In Pablo Campos and Etienne Barbara, Minnesota United signed the two biggest names at forward that it could find. Campos scored 20 goals last year. Campos and Barbara combined for 32 goals as teammates the previous year. But when reviewing the scoresheets for United's first two preseason games, you'll find another offseason signing alone in the goal column - striker Max Griffin.

Griffin, 25, was the club's last free-agent signing off the off-season, with his signature only official partway into the first week of practice - but it wasn't for lack of trying on the club's part. The team has had its eye on Griffin for years, dating back to 2010, when United team executive Djorn Buchholz had a similar role with the expansion Austin Aztex. Griffin was the league Rookie of the Year that season, scoring ten goals for Austin - but as it turns out, he wasn't even the first Griffin that the Aztex had in mind. 

Says Buchholz, "In 2010, we had signed Leonard Griffin as a left back, and he said, 'Hey, I think you guys should take a look at my little brother.' So we brought him into preseason, and he was the last guy to make the roster - he earned his spot. And he ended up being Rookie of the Year in the entire league."

Since then, the team has had to wait for Griffin to be out of contract. The forward followed Austin when the team moved to Orlando, and did loan spells with both San Jose in MLS and with the Los Angeles Blues in USL Pro. After trial spells in the offseason this year with several clubs, Griffin heard from his agent that United was interested, and so jumped at his chance.

"I feel like they're one of the best teams in the NASL," says Griffin, "and so as a player it gives me more room to grow - and that's what I came here to do, get better as a soccer player."

Griffin made it to camp just in time to be a part of a few practices before the team took off for a training trip to Kansas City. Two games later, he'd scored both of the team's goals, one in each game, and head coach Manny Lagos was raving about his professionalism in showing up so ready to go. "He got thrown to the wolves, and he's done great," says Lagos.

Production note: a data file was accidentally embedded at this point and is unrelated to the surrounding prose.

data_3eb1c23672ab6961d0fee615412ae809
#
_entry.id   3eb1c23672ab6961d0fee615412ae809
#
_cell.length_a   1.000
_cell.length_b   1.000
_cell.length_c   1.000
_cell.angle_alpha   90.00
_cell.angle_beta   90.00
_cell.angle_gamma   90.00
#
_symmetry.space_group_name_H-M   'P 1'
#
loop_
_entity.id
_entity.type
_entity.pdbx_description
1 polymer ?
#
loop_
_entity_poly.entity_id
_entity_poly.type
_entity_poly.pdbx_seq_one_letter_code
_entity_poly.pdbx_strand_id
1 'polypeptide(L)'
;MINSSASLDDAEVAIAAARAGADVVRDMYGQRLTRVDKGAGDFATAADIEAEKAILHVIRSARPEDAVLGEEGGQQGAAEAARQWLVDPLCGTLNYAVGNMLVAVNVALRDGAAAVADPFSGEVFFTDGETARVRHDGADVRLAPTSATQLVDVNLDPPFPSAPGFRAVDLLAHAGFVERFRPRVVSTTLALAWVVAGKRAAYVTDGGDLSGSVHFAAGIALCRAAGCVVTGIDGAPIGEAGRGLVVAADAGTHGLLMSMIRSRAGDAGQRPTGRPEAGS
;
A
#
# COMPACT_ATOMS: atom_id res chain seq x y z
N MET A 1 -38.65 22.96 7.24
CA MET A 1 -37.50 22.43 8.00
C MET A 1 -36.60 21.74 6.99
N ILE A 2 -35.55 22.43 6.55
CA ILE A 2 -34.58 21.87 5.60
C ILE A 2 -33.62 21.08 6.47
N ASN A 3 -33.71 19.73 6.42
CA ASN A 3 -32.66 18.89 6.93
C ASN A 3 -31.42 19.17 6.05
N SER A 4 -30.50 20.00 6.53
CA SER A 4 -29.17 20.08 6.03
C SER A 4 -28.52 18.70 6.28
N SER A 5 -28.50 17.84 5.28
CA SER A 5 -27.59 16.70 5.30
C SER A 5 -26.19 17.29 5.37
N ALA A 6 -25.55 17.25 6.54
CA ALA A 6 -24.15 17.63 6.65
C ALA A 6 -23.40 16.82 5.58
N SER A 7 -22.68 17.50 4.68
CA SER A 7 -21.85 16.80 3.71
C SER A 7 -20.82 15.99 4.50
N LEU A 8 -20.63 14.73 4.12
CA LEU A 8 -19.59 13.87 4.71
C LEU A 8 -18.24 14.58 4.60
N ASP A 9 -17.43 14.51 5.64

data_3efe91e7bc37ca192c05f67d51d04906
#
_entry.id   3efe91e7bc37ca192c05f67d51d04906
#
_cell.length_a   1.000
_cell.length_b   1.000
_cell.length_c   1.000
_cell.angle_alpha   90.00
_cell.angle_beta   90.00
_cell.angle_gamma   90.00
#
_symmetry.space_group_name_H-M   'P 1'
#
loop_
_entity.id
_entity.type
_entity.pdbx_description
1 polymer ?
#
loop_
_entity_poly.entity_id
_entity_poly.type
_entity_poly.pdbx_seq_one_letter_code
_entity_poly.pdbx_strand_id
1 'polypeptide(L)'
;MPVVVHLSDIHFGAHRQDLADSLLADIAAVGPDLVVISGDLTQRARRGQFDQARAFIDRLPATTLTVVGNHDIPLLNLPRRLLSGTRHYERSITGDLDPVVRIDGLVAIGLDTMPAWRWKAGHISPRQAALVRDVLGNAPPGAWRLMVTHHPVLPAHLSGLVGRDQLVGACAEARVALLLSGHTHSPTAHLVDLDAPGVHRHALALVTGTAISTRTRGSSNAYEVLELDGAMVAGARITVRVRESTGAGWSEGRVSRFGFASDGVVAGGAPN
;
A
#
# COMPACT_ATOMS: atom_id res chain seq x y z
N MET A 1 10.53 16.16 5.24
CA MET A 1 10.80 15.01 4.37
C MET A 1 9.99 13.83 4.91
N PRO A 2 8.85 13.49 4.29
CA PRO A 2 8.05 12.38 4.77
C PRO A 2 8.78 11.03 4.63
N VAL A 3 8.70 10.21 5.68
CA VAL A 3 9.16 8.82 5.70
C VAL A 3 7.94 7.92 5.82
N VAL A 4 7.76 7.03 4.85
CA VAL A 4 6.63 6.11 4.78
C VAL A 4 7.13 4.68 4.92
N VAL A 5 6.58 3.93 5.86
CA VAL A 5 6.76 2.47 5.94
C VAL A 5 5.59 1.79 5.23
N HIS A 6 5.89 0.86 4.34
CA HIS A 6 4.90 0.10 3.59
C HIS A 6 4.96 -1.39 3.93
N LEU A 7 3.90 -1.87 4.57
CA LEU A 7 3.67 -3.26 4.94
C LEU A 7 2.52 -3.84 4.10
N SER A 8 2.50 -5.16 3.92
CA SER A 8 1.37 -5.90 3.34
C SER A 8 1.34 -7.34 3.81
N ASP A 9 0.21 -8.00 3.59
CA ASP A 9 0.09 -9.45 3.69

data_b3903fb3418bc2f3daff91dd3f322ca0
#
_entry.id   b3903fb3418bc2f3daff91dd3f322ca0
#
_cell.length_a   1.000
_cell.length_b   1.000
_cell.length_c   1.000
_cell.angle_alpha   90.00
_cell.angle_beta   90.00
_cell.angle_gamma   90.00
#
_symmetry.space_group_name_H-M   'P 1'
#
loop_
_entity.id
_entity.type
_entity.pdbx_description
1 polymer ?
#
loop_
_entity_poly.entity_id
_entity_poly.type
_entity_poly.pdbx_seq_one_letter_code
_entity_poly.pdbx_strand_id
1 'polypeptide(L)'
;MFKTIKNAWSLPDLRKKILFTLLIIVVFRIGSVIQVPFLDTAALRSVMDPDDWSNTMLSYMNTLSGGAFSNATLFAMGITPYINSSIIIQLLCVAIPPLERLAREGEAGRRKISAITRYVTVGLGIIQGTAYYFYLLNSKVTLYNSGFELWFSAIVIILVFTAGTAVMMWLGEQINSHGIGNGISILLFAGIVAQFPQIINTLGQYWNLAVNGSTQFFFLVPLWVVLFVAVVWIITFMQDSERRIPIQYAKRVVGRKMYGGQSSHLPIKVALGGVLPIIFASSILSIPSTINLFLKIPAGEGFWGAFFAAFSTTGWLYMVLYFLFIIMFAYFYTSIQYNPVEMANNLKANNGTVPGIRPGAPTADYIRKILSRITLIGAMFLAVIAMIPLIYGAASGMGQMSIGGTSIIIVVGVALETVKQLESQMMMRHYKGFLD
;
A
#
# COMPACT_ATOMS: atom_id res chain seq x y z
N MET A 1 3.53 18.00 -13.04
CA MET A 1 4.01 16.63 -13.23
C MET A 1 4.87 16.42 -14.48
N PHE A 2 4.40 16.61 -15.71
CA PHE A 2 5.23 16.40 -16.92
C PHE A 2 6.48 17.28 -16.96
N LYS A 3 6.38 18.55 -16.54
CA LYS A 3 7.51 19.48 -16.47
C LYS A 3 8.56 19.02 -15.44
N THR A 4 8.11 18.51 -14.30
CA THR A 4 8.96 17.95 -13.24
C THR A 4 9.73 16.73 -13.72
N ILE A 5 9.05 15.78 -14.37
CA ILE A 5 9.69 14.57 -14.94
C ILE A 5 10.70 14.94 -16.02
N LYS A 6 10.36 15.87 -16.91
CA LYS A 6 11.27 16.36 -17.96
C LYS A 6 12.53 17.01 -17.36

Despite his size - 6'1", plenty big for a forward - the scouting report on Griffin is that he's a guy who likes to run at people, and control the ball. "He always seems to be in the right place at the right time, and that's how he scored a lot of his goals in Austin," says Buchholz.

For his part, Griffin credits his work off the ball for being in the right spot at the right time. "I feel like my workrate is one of my biggest assets," he says. "It makes everything so much harder for defenders if you're just running all game. That’s the reason why during the offseason I try to get my fitness level up as much as I can, so I don’t get as tired running around."

This might explain why Griffin slotted so easily into the United lineup this early in the preseason. As for the elephant in the room - the Campos-Babara partnership that's likely to start the season up front - Griffin's just trying to put his head down and keep working. "I'm just trying to focus on myself and to work as hard as I can to get some playing time this year," he says.

Says Lagos, "We think this is a great stop for Max to grow and become a better player."

Says Buchholz, "He's a really great guy, and whether he's out there or not, he's going to push everyone that's in front of him."

Says Griffin, "Hopefully I can just get some goals for the team."

Says us: two games into the preseason, he's the only one who has.